“Turn it around,” she says. “Isn’t that awful?”

As I turn the monk around, he transforms into a ceramic penis. Why is this happening? Dema keeps saying how awful it is… I want to agree. Then she hands me a frog, asking me to turn it over. Do I have to? Deb gives me a “just do it” look.

“Isn’t that awful?” Dema asks again.

I manage a laugh at the anatomically enhanced frog. It’s not that I can’t handle the joke. I feel like I’ve been captured and thrown into someone’s really bad X-rated home movie. Finally, I speak.

            “Deb, where’s the bathroom?”

            The conversation turns from ceramic phallic symbols to towels as I follow Deb’s finger pointing down the hall.

             “I copied your idea to roll towels on the shelves. I really like it.” I hear Dema say to Deb.

            I try to open the door to the bathroom, but something is behind it. I slide through sideways, finding a huge hook on the back of the door holding a stack of robes. The door’s heavy and hard to close on the carpet, but I manage. Standing at the toilet staring at a tall shelf above it, I count 56 hand towels, 49 bath towels and 62 wash cloths, neatly rolled and stacked like cord wood stored for the winter. If a bus load of people needing a bath arrive at the McFarland’s, they’re covered for towels.

            “There are 56 hand towels,” I say to Deb as I squeeze back through the door. She shushes me while peeking in.

“Oh, that looks great Mom. Rolling the towels saves a lot of space.”

            Dinner, however late, is worth it. I’d been told to expect greatness and my hopes were not denied. The table was set with U.S. Navy flatware and individual platters, not plates, crowded with heaping plates of southern fried chicken, mash potatoes, country gravy, biscuits and corn. Seated in unspoken assigned seats, with Mac at the head of the table, I remember one of Deb’s warnings – “Whatever you do, don’t pass the food in the wrong direction, it drives Dad crazy.”

            He passes the procession of steaming bowls ceremoniously clockwise. I try, but curiosity wins, forcing my hand to pass the corn upstream, against the current.  Dema accepts the bowl with a nervous grin… Deb and Mac place their forks on the table, staring me down as if I’m the one who buried Virginia under the carrots. Not wanting to delay indulging in this feast any longer, I retrieve the corn, sending it clockwise. I know what we’ll be discussing on the ride home to Yakima.


 

 

Would You Trust Your BETA Readers to Pack Your Parachute?

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This week I selected my BETA readers, delivering the first chapter of our book, “In Spite of Us – Stalked by a Loving God.” It feels like I ripped my heart out, placed it on a platter and gave it to a team of television soap opera surgeons. Now, I wait trusting them to keep it beating.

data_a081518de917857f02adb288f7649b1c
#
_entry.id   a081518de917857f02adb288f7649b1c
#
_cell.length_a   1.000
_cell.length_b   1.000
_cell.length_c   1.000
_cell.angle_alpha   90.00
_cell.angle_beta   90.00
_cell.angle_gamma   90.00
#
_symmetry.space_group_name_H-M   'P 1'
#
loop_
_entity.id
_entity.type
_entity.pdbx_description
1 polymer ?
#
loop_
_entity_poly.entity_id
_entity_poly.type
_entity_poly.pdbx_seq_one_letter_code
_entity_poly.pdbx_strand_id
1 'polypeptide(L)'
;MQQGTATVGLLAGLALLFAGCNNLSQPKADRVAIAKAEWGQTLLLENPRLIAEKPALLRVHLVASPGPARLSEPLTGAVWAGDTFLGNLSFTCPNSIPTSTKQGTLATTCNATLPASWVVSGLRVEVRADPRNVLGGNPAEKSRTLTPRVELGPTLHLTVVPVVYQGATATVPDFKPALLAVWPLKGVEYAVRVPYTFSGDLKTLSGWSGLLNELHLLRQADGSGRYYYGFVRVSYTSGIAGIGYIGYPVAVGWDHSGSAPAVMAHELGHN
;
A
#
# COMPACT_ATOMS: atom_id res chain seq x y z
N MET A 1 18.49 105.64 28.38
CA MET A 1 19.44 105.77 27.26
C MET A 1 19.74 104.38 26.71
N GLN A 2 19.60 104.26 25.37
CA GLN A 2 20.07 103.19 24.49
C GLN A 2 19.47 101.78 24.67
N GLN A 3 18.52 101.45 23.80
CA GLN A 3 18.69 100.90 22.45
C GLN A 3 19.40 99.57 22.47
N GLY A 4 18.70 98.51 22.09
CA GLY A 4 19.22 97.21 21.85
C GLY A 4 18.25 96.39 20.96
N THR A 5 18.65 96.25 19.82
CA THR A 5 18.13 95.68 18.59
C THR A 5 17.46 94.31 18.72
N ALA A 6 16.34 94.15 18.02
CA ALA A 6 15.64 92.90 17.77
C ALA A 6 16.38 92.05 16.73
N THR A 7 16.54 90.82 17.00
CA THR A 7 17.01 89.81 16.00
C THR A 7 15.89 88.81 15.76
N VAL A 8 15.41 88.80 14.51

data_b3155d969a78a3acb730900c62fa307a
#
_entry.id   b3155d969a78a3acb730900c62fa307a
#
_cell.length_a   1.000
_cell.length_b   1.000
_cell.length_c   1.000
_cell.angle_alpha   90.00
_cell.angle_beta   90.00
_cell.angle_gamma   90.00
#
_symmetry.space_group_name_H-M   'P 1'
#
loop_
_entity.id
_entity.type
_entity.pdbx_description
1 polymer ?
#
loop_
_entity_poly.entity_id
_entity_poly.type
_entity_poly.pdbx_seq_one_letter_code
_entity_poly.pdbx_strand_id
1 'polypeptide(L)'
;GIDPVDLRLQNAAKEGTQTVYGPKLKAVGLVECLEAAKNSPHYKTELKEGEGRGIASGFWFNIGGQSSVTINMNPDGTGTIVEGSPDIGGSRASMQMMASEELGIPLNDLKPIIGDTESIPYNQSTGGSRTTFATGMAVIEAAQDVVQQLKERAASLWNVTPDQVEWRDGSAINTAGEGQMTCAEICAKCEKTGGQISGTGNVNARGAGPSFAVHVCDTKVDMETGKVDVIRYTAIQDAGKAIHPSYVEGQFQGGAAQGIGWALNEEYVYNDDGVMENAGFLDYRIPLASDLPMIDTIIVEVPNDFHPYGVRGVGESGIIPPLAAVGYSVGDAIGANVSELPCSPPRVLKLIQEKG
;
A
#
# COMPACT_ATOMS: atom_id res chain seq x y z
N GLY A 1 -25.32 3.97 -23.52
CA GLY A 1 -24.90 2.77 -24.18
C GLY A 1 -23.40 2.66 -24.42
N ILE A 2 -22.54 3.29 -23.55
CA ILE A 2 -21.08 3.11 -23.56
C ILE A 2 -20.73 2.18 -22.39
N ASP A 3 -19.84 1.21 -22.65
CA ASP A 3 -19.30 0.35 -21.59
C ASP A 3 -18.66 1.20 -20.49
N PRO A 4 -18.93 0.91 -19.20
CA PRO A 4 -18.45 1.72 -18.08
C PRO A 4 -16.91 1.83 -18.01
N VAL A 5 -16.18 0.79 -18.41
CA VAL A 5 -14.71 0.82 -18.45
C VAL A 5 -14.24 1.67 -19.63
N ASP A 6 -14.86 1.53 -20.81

Selecting my readers was tough. They’re friends I trust to pack my parachute, defend my honor and point out food stuck between teeth. But I just handed them my writing, as nonchalant as a basket of baked goods. What if it’s one of those bad fruit cakes we pretend to like but secretly wonder why someone bothered to bake it?

After reading volumes on choosing BETA readers, I gleaned and personalized three essentials.

  1. They must know me well enough to tell the truth, dodge the verbal rock tossing and believe me when I tell them I want honesty. They cannot be wimps, easily intimated by short bouts of crying, cursing or whining.
  2. They cannot be Teacher Wannabes. You know the ones like those kids you played school with? The bossy Hitler types insisting they be the teacher. This reader would demand a flogging for using a dangling participle because they like saying the word “participle.” And kind words or encouragement would be nonplussed.
  3. They must be people whose yes means yes and no means no. People willing to commit with no hope of a reward beyond a sincere thank you and a hug.

After an excruciating process sparring between trust and distrust, I came up with four + one BETA readers. Here’s the rundown of who made the list and why:

Ray Wockner:ray

A salty, “tell it like it is” guy with a big heart. A great choice. Ray’s one of those remarkable people with experience on both sides of the fence. He’s suffered, made stupid choices, fought losing battles. When friends had nearly given up on him, he flipped over in his self-dug grave surprising us all, resurrecting new-found humility and strength along with the uncanny ability to keep on loving people… even though. He’s a long term friend of both my husband and myself. Most importantly, Ray knows… who we used to be… how different we are today… and WHO helped us.

 

Jackie Archibald:jackie

 

A lovely woman of great faith. The most determined woman I know. I’ve watched this lady persevere through unimaginable circumstances. Jackie’s that special type of friend who won’t let you give up. She cares. She prays. She asks the tough questions. Jackie feeds me hope, reminding me that God is behind my work, pushing me forward.

Ande Hising:

ande

Analytical, intellectual, thorough… a woman who won’t settle for mediocrity, not for herself… not for others. My history with Ande is intense. We don’t always agree, but after a volatile reaction (mine) we find ourselves standing side by side on an island of mutual respect. She is a hard choice for me because… well… she won’t make it easy. That’s good and bad. She passionately believes God’s blessed me with a gift to write. How awesome is that? The problem is Ande’s passion means there’s work to be done. She’ll show up at my door with 75 books I need to read, a list of 700 people I should contact and before she leaves give me some personal advice. I’m fortunate to have her on this list. She’s an avid reader, hyper-intelligent and a good friend.